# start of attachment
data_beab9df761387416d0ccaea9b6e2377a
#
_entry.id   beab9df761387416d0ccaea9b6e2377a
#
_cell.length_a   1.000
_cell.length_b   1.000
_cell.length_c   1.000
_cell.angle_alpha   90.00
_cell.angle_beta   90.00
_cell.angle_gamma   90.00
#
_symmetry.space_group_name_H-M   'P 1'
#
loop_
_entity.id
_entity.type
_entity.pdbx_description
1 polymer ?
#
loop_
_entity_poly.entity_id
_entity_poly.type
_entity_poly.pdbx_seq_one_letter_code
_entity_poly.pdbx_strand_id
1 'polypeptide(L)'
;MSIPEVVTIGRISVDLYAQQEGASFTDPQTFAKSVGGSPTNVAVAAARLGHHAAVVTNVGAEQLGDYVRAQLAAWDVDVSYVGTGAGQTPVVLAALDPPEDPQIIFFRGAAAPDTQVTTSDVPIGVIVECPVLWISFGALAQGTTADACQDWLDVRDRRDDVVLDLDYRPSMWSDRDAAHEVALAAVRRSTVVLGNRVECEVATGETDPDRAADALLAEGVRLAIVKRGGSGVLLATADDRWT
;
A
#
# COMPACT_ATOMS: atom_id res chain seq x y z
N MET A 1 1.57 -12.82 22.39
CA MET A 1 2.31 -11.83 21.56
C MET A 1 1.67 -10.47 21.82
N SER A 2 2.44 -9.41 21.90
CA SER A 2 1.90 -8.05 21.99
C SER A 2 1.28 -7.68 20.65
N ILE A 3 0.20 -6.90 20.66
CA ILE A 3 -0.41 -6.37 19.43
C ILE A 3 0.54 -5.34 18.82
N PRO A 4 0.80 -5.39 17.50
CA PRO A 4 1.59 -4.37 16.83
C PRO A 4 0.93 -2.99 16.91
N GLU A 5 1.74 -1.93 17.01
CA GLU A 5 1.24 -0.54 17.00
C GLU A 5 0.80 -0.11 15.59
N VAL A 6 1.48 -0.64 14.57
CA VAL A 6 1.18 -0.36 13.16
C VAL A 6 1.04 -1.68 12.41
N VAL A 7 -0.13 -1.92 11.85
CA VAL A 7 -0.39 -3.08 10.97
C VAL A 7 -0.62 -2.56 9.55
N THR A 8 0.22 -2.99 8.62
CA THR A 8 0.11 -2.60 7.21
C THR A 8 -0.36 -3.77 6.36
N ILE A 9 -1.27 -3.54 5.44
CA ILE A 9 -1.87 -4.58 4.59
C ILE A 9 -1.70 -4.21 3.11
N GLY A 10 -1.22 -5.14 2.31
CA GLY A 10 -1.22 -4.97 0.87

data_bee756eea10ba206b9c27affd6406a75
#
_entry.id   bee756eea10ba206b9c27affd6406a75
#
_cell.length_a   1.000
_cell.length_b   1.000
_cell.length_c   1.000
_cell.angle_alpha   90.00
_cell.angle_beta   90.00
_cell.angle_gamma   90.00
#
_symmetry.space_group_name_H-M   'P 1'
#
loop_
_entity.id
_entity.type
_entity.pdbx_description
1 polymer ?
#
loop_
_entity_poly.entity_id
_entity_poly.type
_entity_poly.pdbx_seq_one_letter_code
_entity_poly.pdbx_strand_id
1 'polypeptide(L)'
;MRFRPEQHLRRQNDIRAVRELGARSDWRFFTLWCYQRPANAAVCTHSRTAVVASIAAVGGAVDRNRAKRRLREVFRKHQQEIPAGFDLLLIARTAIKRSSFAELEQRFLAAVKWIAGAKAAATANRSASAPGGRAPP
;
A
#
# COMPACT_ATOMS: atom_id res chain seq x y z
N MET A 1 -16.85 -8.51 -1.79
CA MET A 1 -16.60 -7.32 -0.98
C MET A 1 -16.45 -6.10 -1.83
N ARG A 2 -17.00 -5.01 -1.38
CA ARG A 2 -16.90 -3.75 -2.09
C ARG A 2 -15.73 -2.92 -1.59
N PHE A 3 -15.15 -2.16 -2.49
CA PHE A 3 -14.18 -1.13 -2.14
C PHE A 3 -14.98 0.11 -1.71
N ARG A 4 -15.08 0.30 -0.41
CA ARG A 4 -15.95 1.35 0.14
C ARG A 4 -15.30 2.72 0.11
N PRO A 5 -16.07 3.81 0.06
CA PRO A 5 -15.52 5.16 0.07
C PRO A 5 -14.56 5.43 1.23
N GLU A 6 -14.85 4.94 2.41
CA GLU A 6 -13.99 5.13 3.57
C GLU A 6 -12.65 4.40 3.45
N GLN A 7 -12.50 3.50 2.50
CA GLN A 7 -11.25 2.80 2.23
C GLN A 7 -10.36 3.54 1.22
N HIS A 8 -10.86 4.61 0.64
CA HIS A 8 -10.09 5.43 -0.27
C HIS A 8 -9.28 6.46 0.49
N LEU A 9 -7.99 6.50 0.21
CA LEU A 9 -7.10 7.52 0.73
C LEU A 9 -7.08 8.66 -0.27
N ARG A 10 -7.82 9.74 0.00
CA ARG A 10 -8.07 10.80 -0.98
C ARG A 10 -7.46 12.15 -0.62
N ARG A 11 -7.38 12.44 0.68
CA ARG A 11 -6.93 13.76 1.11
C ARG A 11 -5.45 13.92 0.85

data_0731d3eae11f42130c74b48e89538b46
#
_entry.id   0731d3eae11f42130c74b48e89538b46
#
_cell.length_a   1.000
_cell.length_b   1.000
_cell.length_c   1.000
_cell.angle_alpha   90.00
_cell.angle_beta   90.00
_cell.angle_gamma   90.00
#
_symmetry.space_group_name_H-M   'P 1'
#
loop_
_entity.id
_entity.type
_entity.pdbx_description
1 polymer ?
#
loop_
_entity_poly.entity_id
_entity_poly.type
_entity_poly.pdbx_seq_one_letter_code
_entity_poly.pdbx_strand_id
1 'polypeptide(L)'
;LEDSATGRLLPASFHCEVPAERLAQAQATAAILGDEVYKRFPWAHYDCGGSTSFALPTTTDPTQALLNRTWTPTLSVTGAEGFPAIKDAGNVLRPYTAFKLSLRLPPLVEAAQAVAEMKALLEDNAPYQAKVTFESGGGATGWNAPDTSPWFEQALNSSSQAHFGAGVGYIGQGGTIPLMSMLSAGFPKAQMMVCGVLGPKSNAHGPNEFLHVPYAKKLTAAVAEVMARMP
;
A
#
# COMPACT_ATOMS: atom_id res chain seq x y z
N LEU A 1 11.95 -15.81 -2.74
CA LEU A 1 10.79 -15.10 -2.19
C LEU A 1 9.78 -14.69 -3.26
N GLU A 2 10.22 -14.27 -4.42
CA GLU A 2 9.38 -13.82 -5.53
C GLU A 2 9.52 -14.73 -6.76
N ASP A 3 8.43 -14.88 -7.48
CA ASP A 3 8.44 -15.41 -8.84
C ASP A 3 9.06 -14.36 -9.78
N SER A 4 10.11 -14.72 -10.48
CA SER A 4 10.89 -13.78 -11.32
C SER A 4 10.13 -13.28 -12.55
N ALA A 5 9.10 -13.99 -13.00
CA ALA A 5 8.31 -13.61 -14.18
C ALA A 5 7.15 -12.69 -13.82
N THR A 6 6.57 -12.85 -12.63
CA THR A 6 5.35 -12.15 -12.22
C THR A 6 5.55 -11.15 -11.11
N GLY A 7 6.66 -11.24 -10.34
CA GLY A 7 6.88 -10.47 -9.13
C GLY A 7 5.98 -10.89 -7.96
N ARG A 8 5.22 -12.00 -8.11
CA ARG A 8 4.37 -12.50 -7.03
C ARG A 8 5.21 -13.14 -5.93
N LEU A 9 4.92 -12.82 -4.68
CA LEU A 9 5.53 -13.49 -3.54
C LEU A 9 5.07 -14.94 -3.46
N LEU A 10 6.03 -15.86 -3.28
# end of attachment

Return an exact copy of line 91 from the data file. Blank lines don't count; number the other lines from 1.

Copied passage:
CA MET A 1 -16.60 -7.32 -0.98